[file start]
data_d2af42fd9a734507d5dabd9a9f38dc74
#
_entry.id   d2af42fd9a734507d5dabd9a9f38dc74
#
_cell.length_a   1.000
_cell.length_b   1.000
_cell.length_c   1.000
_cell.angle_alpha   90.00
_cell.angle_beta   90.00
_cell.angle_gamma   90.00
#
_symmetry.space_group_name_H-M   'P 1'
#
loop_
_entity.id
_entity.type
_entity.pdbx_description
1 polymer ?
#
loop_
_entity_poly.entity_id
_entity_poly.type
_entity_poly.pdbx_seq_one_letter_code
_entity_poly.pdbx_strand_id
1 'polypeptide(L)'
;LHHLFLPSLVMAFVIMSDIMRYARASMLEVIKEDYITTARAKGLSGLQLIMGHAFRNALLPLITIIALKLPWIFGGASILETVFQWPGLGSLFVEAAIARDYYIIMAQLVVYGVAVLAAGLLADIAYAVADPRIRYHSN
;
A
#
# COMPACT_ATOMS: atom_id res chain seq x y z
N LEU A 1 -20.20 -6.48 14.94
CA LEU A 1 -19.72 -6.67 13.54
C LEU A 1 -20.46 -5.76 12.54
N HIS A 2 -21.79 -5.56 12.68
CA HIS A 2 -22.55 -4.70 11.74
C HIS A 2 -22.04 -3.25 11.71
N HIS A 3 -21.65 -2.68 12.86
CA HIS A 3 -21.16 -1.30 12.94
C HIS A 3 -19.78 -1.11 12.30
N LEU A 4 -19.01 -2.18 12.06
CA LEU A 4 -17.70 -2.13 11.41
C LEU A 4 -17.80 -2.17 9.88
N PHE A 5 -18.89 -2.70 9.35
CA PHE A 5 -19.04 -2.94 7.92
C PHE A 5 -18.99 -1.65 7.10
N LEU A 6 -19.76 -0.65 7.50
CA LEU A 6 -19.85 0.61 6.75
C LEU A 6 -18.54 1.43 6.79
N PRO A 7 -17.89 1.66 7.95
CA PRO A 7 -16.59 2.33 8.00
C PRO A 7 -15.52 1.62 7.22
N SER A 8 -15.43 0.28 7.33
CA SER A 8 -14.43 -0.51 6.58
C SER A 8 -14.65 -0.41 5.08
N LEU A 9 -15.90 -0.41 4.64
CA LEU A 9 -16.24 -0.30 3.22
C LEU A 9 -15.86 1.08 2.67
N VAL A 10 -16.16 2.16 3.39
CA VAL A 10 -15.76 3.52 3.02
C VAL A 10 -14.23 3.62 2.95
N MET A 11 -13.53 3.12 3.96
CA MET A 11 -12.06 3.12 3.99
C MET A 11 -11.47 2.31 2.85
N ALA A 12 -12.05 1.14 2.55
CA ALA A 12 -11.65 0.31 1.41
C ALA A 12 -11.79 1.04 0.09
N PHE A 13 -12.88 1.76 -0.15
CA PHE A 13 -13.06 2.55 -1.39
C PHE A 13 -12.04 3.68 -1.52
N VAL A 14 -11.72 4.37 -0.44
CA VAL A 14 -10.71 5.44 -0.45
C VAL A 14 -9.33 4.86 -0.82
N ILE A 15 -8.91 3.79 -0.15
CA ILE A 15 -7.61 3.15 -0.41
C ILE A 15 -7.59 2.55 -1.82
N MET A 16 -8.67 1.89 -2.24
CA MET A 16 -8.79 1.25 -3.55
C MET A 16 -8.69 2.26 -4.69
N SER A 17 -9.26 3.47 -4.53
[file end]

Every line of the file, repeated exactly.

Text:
data_d2af42fd9a734507d5dabd9a9f38dc74
#
_entry.id   d2af42fd9a734507d5dabd9a9f38dc74
#
_cell.length_a   1.000
_cell.length_b   1.000
_cell.length_c   1.000
_cell.angle_alpha   90.00
_cell.angle_beta   90.00
_cell.angle_gamma   90.00
#
_symmetry.space_group_name_H-M   'P 1'
#
loop_
_entity.id
_entity.type
_entity.pdbx_description
1 polymer ?
#
loop_
_entity_poly.entity_id
_entity_poly.type
_entity_poly.pdbx_seq_one_letter_code
_entity_poly.pdbx_strand_id
1 'polypeptide(L)'
;LHHLFLPSLVMAFVIMSDIMRYARASMLEVIKEDYITTARAKGLSGLQLIMGHAFRNALLPLITIIALKLPWIFGGASILETVFQWPGLGSLFVEAAIARDYYIIMAQLVVYGVAVLAAGLLADIAYAVADPRIRYHSN
;
A
#
# COMPACT_ATOMS: atom_id res chain seq x y z
N LEU A 1 -20.20 -6.48 14.94
CA LEU A 1 -19.72 -6.67 13.54
C LEU A 1 -20.46 -5.76 12.54
N HIS A 2 -21.79 -5.56 12.68
CA HIS A 2 -22.55 -4.70 11.74
C HIS A 2 -22.04 -3.25 11.71
N HIS A 3 -21.65 -2.68 12.86
CA HIS A 3 -21.16 -1.30 12.94
C HIS A 3 -19.78 -1.11 12.30
N LEU A 4 -19.01 -2.18 12.06
CA LEU A 4 -17.70 -2.13 11.41
C LEU A 4 -17.80 -2.17 9.88
N PHE A 5 -18.89 -2.70 9.35
CA PHE A 5 -19.04 -2.94 7.92
C PHE A 5 -18.99 -1.65 7.10
N LEU A 6 -19.76 -0.65 7.50
CA LEU A 6 -19.85 0.61 6.75
C LEU A 6 -18.54 1.43 6.79
N PRO A 7 -17.89 1.66 7.95
CA PRO A 7 -16.59 2.33 8.00
C PRO A 7 -15.52 1.62 7.22
N SER A 8 -15.43 0.28 7.33
CA SER A 8 -14.43 -0.51 6.58
C SER A 8 -14.65 -0.41 5.08
N LEU A 9 -15.90 -0.41 4.64
CA LEU A 9 -16.24 -0.30 3.22
C LEU A 9 -15.86 1.08 2.67
N VAL A 10 -16.16 2.16 3.39
CA VAL A 10 -15.76 3.52 3.02
C VAL A 10 -14.23 3.62 2.95
N MET A 11 -13.53 3.12 3.96
CA MET A 11 -12.06 3.12 3.99
C MET A 11 -11.47 2.31 2.85
N ALA A 12 -12.05 1.14 2.55
CA ALA A 12 -11.65 0.31 1.41
C ALA A 12 -11.79 1.04 0.09
N PHE A 13 -12.88 1.76 -0.15
CA PHE A 13 -13.06 2.55 -1.39
C PHE A 13 -12.04 3.68 -1.52
N VAL A 14 -11.72 4.37 -0.44
CA VAL A 14 -10.71 5.44 -0.45
C VAL A 14 -9.33 4.86 -0.82
N ILE A 15 -8.91 3.79 -0.15
CA ILE A 15 -7.61 3.15 -0.41
C ILE A 15 -7.59 2.55 -1.82
N MET A 16 -8.67 1.89 -2.24
CA MET A 16 -8.79 1.25 -3.55
C MET A 16 -8.69 2.26 -4.69
N SER A 17 -9.26 3.47 -4.53